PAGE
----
Economy: Retail Rebound
On the surface, it appears retailers have recovered from the 14 percent decline they experienced in retail sales. In March, sales exceeded their previous peak value by 9 percent, but inflation-adjusted retail sales were still about 1 percent below where they were prior to the Great Recession.
In 2013, retail sales growth will be sustained by gradual improvements in the labor market. The gradual increase in the number of jobs and the number of hours worked per job will give more people the confidence and the wherewithal to spend more.
Despite these improvements, the rate of disposable personal income growth will be the same in 2013 as it was in 2012 – 3 to 4 percent. That’s partially due to expected declines in transfer payments. In the wake of the recession, such payments have become an unusually large source of personal income for Georgians. The current level, especially for social assistance, cannot be sustained.
Steady growth in personal income implies steady retail sales growth. Thus, inflation-adjusted retail sales will surpass their pre-recession peak. Still, retail bankruptcies and store closings will continue – but at a much reduced pace – as shoppers focus more intently on value-priced formats and e-commerce.
The stock market bounceback that began in 2009 has helped many (mostly upper-middle class and high-income) households to recoup some losses, which helps retail sales. Credit conditions are still much tighter than normal, but credit is gradually becoming more available. Households will be carrying considerably less debt than they were going into the recession.
A lower ratio of financial obligations to disposable personal income will support retail sales growth, but more deleveraging and ultimately a significantly higher savings rate – 5 to 6 percent – are needed in the household sector. Meanwhile, personal bankruptcy and bank card delinquency rates have both come down from their cyclical highs.
Another important development underpinning retail sales growth is that the much heralded – and much delayed – upcycle for housing began in 2012 and will gather speed in 2013. The recovering housing activity and home prices will boost demand for home-related retail goods.
Georgia’s above-average population growth remains a long-term plus for in-state retailers, but it did not provide any support during the recession. Retiree-based economic development eventually will become one of the forces supporting retail sales growth in Georgia, but it will not provide too much impetus in 2013.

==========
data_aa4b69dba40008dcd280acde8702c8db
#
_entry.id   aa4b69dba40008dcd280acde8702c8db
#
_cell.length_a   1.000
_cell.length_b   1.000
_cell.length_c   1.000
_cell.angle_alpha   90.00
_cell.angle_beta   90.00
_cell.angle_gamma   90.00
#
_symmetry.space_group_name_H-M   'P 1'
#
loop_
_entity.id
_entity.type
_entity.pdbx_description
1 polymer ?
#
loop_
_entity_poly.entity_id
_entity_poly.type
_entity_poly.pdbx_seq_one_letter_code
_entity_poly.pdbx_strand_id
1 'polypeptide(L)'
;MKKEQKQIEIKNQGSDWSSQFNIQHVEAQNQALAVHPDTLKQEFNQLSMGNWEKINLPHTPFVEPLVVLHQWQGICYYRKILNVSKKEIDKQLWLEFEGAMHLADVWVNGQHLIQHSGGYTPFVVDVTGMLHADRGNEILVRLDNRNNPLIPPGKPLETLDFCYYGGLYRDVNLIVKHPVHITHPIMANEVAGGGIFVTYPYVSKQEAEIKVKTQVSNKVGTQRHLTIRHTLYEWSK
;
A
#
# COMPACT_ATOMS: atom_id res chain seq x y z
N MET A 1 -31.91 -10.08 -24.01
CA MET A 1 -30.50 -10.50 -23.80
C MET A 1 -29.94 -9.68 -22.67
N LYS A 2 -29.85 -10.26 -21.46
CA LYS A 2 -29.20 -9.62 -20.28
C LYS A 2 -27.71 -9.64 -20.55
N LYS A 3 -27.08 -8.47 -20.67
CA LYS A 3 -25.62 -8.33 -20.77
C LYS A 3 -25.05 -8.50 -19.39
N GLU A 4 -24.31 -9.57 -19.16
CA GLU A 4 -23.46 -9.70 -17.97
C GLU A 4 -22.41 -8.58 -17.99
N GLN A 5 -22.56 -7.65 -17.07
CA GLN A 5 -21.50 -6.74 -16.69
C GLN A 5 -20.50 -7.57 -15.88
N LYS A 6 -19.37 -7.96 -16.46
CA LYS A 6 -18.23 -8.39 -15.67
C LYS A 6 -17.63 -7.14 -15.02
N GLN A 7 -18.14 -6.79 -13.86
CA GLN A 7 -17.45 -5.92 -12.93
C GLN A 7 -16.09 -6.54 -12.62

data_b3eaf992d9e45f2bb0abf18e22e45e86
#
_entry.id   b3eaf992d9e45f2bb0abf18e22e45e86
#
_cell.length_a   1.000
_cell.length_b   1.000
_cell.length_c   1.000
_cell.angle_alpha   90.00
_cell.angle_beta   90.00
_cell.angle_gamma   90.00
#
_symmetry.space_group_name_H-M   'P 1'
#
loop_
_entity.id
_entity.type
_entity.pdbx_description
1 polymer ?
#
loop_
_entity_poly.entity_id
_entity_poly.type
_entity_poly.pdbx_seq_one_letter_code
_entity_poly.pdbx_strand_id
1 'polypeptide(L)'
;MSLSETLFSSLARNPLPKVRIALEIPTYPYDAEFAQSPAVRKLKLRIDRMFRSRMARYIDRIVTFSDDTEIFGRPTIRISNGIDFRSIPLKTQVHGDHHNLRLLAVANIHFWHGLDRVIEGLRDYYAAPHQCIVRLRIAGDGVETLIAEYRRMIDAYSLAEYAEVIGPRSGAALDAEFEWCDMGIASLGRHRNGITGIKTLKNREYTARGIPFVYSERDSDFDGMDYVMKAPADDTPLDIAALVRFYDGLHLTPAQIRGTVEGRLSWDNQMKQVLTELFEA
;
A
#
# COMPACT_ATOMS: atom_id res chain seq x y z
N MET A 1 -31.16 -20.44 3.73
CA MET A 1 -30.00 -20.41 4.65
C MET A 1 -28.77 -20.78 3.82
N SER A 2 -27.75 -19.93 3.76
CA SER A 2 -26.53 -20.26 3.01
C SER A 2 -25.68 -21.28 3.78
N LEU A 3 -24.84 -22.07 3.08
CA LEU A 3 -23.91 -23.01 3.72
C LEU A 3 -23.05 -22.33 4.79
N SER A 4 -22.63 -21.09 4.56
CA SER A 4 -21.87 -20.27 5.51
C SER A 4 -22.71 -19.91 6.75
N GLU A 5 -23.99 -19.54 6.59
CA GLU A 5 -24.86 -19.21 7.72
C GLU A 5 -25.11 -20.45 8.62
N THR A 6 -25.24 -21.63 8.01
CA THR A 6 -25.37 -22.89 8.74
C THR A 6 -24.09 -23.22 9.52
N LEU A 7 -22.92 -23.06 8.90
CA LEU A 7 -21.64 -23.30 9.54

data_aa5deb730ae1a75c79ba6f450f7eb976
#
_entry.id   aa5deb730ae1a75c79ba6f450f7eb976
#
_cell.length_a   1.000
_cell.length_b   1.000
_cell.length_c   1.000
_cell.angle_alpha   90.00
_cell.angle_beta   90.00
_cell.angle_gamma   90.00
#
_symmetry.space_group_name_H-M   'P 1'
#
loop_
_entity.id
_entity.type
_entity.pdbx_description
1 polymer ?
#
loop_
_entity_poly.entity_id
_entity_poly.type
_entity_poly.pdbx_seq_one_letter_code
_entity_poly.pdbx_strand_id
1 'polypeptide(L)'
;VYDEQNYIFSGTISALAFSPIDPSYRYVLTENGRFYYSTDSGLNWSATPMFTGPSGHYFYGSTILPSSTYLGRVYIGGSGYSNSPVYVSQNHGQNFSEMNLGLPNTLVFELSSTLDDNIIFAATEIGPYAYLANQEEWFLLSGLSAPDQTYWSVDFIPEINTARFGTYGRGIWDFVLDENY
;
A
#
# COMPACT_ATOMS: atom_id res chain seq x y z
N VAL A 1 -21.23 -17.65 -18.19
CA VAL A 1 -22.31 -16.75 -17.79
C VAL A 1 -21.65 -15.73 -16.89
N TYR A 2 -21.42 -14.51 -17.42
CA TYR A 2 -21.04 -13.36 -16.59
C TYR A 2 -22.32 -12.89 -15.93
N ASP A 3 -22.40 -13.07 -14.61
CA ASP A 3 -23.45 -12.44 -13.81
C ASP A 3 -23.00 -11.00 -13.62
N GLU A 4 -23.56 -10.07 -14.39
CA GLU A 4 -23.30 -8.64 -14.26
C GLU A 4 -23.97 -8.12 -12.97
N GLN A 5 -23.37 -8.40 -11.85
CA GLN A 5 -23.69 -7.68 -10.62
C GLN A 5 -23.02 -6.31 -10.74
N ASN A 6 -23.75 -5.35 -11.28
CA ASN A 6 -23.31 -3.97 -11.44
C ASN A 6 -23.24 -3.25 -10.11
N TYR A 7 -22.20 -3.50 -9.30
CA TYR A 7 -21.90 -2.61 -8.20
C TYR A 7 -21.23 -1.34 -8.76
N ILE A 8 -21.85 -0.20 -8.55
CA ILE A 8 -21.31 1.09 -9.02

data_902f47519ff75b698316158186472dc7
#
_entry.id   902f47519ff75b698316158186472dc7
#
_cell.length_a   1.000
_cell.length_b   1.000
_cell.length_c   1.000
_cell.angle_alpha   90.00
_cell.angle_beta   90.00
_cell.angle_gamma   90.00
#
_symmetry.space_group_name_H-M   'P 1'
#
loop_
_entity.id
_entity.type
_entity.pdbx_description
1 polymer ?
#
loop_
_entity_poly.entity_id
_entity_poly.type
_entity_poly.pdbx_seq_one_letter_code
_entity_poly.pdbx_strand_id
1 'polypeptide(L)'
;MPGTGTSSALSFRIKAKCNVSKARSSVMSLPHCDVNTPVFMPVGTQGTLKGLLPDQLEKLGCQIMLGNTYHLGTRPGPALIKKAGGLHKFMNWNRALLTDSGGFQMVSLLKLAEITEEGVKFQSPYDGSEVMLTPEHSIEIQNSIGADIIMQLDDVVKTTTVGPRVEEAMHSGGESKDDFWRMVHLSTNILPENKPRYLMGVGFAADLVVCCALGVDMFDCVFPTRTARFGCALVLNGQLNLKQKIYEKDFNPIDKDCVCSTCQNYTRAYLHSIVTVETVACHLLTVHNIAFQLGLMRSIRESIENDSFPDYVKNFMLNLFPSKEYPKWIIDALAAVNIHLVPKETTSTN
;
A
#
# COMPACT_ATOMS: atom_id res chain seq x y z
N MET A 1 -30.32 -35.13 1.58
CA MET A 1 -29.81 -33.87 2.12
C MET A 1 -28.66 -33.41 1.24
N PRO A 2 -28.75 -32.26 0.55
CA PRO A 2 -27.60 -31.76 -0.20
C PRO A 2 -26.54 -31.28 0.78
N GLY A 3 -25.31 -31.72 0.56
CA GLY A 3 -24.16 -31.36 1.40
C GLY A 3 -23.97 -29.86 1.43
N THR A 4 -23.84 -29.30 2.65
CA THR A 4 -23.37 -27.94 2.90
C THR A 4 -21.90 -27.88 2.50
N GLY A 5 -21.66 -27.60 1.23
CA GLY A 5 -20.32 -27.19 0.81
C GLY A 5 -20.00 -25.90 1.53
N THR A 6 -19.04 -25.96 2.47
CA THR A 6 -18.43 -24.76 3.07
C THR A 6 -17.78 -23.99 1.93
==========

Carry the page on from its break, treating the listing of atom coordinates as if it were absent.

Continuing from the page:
Similarly, the increasing number of college students did not fully shield retailers in Georgia’s college towns from the recession. On many campuses, there were more registered students, but they spent frugally.
The combination of sales growth and shoppers’ recent moves towards private label brands developed by retailers – with lower prices and higher profit margins than premium national brands – should lessen the pressure on retailers’ net margins.
Renegotiated rents will add to many retailers’ net margins. Intense competition among surviving retailers will keep the pressure on net profit margins, however, and promotional costs will rise. The resulting slightly wider retail margins, in combination with moderately larger sales volumes, will cause retailers’ net profits to rise.
Although liquidity has improved, many retailers – including those with high cash balances – will remain cautious about capital expenditures. Moderately higher sales volumes coupled with stiff competition often encourages restructuring, but there is an abundance of vacant, high-quality space in most of Georgia’s retail markets. Capital still will not be readily available to finance retail projects, and it is likely that growing online distribution channels (or conserving cash) rather than spending on bricks-and-mortar stores will remain the priority for many retailers.
Three themes will dominate the restructuring that does take place. Large retailers will gain at the expense of smaller retailers; discount retailers will gain market share at the expense of mid-price and luxury retailers; and online retailing will experience relatively rapid growth.
Supercenters and e-tailers will gain market share at the expense of grocery stores, traditional department stores, luxury retailers and mom-and-pop operations.